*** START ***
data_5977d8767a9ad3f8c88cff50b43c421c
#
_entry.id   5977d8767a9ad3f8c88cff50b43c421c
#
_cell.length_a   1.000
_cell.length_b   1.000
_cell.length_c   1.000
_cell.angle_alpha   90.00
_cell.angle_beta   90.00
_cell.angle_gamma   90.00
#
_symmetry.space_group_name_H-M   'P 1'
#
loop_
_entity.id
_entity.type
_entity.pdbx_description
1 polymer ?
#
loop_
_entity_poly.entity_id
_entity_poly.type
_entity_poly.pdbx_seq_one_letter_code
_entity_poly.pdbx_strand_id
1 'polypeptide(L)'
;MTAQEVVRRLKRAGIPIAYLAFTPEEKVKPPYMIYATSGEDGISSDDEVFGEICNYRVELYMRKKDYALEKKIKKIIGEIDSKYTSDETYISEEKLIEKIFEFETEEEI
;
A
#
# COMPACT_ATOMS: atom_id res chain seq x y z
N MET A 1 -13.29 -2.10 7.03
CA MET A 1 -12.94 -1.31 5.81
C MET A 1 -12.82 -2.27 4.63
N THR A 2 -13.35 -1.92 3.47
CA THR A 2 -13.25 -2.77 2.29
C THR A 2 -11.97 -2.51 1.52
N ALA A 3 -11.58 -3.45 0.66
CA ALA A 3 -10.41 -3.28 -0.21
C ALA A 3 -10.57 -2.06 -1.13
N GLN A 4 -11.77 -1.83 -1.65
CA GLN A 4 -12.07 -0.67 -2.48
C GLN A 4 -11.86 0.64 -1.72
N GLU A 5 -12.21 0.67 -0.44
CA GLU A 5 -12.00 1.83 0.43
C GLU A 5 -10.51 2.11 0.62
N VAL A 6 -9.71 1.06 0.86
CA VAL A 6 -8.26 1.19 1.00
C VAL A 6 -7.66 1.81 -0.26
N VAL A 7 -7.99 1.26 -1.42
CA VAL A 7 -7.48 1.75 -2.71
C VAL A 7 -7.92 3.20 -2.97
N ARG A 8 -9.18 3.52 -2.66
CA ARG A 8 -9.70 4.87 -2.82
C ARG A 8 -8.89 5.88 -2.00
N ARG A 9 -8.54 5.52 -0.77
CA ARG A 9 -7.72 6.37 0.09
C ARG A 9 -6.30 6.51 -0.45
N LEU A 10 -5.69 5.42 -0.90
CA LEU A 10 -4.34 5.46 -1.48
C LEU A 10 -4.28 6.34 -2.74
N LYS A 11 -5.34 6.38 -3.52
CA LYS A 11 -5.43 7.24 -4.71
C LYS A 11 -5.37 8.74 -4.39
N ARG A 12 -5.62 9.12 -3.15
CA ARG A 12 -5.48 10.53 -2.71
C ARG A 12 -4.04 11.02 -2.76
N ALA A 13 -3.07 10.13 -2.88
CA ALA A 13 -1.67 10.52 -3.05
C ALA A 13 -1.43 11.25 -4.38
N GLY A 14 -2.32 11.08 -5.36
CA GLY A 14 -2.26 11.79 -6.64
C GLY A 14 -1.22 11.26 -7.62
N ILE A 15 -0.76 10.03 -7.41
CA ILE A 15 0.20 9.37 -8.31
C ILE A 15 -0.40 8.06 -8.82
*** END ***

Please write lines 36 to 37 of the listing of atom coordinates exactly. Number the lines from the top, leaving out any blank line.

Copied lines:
C THR A 2 -11.97 -2.51 1.52
N ALA A 3 -11.58 -3.45 0.66